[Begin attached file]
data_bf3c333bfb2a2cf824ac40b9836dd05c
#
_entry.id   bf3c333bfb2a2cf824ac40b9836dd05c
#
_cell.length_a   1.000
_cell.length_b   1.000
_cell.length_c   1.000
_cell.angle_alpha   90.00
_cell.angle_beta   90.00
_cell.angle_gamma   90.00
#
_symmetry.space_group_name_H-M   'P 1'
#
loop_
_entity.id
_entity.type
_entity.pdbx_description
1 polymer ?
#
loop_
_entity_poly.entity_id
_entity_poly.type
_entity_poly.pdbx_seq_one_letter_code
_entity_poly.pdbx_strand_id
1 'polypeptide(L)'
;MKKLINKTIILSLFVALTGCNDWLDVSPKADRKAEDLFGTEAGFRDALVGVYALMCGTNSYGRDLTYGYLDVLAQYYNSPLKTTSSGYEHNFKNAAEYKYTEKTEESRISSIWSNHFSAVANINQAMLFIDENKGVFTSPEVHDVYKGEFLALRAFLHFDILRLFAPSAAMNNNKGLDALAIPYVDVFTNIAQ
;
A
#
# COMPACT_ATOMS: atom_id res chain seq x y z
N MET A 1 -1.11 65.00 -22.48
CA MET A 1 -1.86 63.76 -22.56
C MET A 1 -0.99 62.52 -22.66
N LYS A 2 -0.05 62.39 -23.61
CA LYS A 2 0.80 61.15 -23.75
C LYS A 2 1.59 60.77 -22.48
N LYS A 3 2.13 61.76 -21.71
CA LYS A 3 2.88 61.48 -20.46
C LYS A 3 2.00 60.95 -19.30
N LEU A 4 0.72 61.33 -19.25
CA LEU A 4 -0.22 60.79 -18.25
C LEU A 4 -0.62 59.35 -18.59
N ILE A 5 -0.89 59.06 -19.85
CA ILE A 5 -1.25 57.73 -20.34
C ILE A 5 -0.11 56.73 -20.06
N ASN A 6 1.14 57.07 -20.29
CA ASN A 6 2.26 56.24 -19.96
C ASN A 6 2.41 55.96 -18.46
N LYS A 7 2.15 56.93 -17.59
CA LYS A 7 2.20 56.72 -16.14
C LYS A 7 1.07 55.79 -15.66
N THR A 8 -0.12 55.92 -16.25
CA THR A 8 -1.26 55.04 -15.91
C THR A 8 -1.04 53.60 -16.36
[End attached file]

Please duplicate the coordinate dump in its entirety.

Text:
data_bf3c333bfb2a2cf824ac40b9836dd05c
#
_entry.id   bf3c333bfb2a2cf824ac40b9836dd05c
#
_cell.length_a   1.000
_cell.length_b   1.000
_cell.length_c   1.000
_cell.angle_alpha   90.00
_cell.angle_beta   90.00
_cell.angle_gamma   90.00
#
_symmetry.space_group_name_H-M   'P 1'
#
loop_
_entity.id
_entity.type
_entity.pdbx_description
1 polymer ?
#
loop_
_entity_poly.entity_id
_entity_poly.type
_entity_poly.pdbx_seq_one_letter_code
_entity_poly.pdbx_strand_id
1 'polypeptide(L)'
;MKKLINKTIILSLFVALTGCNDWLDVSPKADRKAEDLFGTEAGFRDALVGVYALMCGTNSYGRDLTYGYLDVLAQYYNSPLKTTSSGYEHNFKNAAEYKYTEKTEESRISSIWSNHFSAVANINQAMLFIDENKGVFTSPEVHDVYKGEFLALRAFLHFDILRLFAPSAAMNNNKGLDALAIPYVDVFTNIAQ
;
A
#
# COMPACT_ATOMS: atom_id res chain seq x y z
N MET A 1 -1.11 65.00 -22.48
CA MET A 1 -1.86 63.76 -22.56
C MET A 1 -0.99 62.52 -22.66
N LYS A 2 -0.05 62.39 -23.61
CA LYS A 2 0.80 61.15 -23.75
C LYS A 2 1.59 60.77 -22.48
N LYS A 3 2.13 61.76 -21.71
CA LYS A 3 2.88 61.48 -20.46
C LYS A 3 2.00 60.95 -19.30
N LEU A 4 0.72 61.33 -19.25
CA LEU A 4 -0.22 60.79 -18.25
C LEU A 4 -0.62 59.35 -18.59
N ILE A 5 -0.89 59.06 -19.85
CA ILE A 5 -1.25 57.73 -20.34
C ILE A 5 -0.11 56.73 -20.06
N ASN A 6 1.14 57.07 -20.29
CA ASN A 6 2.26 56.24 -19.96
C ASN A 6 2.41 55.96 -18.46
N LYS A 7 2.15 56.93 -17.59
CA LYS A 7 2.20 56.72 -16.14
C LYS A 7 1.07 55.79 -15.66
N THR A 8 -0.12 55.92 -16.25
CA THR A 8 -1.26 55.04 -15.91
C THR A 8 -1.04 53.60 -16.36